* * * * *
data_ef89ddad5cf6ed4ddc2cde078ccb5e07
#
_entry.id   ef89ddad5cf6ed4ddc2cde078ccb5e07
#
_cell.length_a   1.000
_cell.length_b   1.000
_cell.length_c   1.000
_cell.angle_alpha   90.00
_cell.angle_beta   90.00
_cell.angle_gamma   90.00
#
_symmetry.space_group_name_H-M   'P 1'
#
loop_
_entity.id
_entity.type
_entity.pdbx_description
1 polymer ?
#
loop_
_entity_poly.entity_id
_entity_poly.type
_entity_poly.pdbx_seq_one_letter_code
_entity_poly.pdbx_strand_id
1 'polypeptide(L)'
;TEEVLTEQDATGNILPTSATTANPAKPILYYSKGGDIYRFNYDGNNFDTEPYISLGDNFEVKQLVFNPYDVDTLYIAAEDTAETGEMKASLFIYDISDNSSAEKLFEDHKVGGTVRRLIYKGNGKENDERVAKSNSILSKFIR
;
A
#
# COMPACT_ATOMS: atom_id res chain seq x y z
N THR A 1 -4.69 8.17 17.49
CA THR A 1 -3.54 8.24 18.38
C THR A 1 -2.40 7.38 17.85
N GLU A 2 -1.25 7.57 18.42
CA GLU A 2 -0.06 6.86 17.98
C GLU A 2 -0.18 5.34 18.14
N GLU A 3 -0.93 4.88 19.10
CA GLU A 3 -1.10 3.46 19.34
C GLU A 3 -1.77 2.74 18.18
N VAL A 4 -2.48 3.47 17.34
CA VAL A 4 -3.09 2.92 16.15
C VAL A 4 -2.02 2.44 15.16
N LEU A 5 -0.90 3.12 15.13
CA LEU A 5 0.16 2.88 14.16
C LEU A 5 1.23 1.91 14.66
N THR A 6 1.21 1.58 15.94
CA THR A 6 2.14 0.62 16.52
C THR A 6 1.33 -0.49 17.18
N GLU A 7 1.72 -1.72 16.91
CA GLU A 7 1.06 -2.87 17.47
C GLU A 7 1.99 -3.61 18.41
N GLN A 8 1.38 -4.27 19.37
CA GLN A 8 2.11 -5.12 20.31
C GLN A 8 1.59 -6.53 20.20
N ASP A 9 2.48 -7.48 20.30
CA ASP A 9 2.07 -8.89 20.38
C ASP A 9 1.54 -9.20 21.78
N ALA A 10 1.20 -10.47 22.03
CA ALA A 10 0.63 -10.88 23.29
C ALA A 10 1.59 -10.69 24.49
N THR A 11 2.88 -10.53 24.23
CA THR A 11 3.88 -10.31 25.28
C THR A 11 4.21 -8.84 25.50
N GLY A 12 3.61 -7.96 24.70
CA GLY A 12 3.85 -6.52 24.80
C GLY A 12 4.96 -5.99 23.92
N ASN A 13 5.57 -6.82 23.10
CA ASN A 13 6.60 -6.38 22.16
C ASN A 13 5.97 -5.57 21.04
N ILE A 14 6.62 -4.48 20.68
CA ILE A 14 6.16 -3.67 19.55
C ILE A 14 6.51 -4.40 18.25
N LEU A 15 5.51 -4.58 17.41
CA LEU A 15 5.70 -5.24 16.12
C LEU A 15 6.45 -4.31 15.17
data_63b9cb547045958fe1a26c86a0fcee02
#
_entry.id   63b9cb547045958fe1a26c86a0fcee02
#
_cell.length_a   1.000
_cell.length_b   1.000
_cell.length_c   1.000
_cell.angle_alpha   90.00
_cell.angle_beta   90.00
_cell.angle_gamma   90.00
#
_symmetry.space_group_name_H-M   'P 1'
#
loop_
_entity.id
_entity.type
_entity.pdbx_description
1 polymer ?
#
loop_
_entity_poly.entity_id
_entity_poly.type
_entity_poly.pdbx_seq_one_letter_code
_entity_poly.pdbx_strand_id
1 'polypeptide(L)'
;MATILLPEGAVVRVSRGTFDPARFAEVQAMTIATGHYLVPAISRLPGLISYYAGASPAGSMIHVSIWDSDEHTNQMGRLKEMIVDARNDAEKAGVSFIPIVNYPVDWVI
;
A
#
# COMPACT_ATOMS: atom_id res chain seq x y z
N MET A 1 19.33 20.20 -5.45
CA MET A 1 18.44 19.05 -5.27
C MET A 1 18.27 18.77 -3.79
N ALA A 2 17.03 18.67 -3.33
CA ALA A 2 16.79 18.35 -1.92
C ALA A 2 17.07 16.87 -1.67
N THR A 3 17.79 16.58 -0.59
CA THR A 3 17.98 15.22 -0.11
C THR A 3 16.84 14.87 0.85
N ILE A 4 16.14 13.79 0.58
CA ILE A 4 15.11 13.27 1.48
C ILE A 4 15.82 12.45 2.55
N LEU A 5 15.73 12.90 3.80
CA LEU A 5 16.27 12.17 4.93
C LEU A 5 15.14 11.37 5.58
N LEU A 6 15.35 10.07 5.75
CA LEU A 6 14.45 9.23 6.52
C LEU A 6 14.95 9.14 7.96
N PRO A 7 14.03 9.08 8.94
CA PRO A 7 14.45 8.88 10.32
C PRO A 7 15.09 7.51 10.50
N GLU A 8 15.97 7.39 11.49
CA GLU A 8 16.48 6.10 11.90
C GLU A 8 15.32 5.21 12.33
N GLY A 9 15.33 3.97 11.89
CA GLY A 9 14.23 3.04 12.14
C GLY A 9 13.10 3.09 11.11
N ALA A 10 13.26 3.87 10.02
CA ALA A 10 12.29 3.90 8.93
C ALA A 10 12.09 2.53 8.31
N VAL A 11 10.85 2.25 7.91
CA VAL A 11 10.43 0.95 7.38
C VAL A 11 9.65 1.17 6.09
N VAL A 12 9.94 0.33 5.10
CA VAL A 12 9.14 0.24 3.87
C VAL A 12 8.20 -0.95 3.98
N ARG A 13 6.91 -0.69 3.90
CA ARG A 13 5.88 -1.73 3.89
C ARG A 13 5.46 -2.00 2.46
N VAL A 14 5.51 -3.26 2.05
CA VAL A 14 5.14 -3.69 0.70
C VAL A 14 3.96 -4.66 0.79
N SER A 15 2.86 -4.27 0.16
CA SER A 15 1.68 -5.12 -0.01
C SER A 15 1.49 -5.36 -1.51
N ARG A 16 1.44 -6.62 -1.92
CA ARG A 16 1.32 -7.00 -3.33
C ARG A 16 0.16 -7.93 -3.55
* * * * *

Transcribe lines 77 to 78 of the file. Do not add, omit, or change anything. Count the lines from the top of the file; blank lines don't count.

#
_entry.id   63b9cb547045958fe1a26c86a0fcee02